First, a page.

The National Union of Students (NUS), which found in a survey last year that students in higher education were taking up part-time work and damaging their studies in the process, is angered by Dr Catherine Hakim's suggestion that the reason for this is not financial hardship.
Dr Hakim, who enraged feminist academics earlier this year with her claim that women were still happy for their place to be in the home, publishes her research on students and employment today, just days after the LSE became the first higher education establishment to announce that it agreed in principle to increase student fees following government grant cuts.
The number of British students with part-time jobs has doubled over the last decade, she says. Between 1984 and 1994 those with part-time jobs jumped from 343,000 to 671,000 and from 7 per cent to 11 per cent of the workforce. She argues that the main reason for this dramatic rise is not financial, but social and cultural.
Her findings are the result of a two-year study, funded by the Economic and Social Research Council and based on an analysis of the 1991 Population Census results and the Labour Force Survey for 1984-1994. The jobs were mainly in catering, sales and other service jobs such as cleaners and shelf-fillers in supermarkets. They were typically eight hours a week, earning pounds 3-4 an hour.
White students, she reports, are almost twice as likely as those from ethnic minorities, particularly Chinese and Asian, to undertake paid work while in full-time education. From the fact that 79 per cent of non-white students have never held a job compared with 65 per cent of white students, and only 4 per cent of ethnic minority students had a current job compared with 24 per cent of white students, she concludes that working students are not more likely to come from poorer families.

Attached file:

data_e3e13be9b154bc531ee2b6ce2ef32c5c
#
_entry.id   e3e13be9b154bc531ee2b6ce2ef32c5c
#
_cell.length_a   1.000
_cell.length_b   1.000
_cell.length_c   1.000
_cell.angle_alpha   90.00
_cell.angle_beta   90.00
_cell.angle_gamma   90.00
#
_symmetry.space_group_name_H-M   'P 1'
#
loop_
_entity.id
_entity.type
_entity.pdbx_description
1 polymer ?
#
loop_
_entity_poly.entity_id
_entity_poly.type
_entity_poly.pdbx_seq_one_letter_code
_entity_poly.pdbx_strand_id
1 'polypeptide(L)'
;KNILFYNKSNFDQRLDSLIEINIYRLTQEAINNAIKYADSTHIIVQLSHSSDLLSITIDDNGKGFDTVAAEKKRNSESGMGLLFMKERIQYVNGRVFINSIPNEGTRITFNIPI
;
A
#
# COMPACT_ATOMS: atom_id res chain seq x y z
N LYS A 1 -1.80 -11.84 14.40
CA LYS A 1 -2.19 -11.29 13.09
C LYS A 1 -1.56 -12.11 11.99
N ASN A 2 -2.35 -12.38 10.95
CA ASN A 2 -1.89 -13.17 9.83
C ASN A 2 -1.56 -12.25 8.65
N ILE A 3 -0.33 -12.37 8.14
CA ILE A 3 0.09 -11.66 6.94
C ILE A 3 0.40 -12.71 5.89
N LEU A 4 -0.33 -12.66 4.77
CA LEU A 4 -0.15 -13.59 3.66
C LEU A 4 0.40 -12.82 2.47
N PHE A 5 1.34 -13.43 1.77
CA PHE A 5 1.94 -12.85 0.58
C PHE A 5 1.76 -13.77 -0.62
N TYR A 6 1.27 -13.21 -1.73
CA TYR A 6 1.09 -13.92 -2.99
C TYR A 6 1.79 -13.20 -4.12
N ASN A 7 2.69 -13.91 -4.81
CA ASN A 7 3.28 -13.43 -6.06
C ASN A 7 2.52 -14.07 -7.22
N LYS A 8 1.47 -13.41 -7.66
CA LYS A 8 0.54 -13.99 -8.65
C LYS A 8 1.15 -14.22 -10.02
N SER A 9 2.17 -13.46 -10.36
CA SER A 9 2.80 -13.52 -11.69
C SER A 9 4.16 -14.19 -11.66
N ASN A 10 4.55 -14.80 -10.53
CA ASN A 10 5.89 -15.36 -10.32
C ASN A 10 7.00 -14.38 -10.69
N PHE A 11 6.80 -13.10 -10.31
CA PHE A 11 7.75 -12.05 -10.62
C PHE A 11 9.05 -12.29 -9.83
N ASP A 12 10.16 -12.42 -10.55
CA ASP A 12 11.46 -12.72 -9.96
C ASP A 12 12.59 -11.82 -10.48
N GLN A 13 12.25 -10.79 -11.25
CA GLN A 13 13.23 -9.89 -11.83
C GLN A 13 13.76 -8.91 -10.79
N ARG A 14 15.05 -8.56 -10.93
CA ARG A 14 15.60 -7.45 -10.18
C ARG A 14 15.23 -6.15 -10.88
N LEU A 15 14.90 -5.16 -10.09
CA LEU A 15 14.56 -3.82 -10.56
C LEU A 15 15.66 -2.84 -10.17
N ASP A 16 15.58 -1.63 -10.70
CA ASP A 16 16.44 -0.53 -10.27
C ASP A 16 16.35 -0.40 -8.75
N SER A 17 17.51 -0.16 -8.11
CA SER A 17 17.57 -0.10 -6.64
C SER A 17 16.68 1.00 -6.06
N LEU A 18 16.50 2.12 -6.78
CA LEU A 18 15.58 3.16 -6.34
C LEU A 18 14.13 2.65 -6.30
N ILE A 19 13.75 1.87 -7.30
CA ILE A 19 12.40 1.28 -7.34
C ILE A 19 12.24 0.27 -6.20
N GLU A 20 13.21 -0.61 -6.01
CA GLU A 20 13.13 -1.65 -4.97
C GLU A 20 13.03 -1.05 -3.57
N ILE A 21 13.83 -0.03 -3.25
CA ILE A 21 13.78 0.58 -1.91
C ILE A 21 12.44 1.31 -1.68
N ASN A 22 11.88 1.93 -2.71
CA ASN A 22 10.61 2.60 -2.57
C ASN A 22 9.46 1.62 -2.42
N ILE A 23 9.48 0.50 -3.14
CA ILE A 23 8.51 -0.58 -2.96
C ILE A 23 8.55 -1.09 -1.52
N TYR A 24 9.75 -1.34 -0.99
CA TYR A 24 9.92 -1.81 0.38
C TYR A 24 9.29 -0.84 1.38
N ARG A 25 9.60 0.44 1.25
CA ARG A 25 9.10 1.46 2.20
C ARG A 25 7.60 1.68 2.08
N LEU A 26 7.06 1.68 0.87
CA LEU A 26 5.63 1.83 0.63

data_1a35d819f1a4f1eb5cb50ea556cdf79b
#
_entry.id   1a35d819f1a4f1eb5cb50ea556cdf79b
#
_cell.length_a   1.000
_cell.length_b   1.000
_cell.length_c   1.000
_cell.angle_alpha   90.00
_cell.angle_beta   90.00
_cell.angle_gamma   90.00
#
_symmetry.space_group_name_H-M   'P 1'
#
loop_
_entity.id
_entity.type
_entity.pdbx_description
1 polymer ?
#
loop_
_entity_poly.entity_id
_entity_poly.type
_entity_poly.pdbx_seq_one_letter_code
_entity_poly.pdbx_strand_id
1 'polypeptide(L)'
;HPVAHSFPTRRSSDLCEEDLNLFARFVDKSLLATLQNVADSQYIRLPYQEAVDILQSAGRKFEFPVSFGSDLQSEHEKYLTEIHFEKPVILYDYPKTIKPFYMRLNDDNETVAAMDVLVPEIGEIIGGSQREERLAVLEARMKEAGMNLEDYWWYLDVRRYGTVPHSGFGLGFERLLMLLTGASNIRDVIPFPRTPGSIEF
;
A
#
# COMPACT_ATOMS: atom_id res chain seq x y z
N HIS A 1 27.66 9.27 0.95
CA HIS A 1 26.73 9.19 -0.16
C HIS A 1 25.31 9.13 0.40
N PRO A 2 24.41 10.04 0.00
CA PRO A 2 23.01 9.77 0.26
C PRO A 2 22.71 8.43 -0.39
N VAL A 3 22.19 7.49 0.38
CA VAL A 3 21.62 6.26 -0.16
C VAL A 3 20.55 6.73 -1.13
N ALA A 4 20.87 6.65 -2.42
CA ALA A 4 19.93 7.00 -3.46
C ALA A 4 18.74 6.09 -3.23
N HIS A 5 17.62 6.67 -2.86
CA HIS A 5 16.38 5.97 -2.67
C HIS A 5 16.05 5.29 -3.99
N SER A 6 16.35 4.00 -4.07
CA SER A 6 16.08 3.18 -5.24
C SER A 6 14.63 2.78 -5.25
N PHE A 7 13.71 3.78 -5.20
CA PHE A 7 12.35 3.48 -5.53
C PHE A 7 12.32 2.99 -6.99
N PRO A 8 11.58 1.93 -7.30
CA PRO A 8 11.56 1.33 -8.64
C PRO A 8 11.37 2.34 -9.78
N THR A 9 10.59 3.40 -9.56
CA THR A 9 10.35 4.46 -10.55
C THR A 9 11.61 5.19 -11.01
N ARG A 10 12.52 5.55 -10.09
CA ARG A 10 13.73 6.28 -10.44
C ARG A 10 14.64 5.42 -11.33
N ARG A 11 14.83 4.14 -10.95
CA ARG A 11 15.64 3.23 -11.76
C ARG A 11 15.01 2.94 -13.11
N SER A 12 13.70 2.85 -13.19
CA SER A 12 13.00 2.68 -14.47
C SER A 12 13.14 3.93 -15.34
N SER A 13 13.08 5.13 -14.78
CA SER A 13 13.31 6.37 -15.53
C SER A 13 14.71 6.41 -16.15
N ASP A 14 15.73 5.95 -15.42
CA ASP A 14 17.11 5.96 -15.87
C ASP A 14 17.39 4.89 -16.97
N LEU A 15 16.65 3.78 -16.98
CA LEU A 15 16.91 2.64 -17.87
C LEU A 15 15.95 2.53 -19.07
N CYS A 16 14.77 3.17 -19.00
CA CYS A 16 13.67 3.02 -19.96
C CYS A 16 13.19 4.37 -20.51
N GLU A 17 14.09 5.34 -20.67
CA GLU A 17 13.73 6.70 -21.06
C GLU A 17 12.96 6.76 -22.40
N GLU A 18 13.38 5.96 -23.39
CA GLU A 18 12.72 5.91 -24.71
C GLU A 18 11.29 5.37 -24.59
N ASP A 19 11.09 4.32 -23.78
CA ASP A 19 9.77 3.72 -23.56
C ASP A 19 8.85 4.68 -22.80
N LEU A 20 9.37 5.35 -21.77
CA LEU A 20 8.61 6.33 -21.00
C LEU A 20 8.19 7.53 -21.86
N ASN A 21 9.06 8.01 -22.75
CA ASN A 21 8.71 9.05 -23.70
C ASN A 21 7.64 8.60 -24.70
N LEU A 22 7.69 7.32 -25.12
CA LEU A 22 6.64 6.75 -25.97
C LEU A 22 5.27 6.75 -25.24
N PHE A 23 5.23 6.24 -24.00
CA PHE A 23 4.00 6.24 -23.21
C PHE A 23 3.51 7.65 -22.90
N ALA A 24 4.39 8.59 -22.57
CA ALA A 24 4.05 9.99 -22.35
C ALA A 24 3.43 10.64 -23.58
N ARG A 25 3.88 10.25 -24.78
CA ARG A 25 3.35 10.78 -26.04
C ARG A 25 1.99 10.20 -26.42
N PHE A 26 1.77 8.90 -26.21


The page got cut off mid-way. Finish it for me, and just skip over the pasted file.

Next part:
Rather, she argues, any differences must lie in their attitudes to work, money and education. "Ethnic minority groups generally are less well off than the dominant white community, yet they are more likely to ensure that their children devote themselves exclusively to their studies," she writes. "Separate cultures which protect them to some degree from the dominant white consumer culture probably helps in this process."
Dr Hakim interprets the rising workrates among young people of 16- 18 at secondary schools and in higher education as further evidence that the "new trend" has causes "far wider than a simple reduction in student grant".
Commenting on her paper, she said: "It is quite clear that some people accept that you live in reduced circumstances while you are a student while others don't accept the view of a slightly ascetic life ... The quantity of money that passes the bar never ceases to amaze me ... Asians drink far less. Chinese drink far less. It's directly relevant to the cultural argument."
The NUS said: "We dispute any suggestion that students don't go out to work from financial necessity. Our survey clearly shows that in so many cases students are going out to work just to pay the rent. Often students are working just to eat."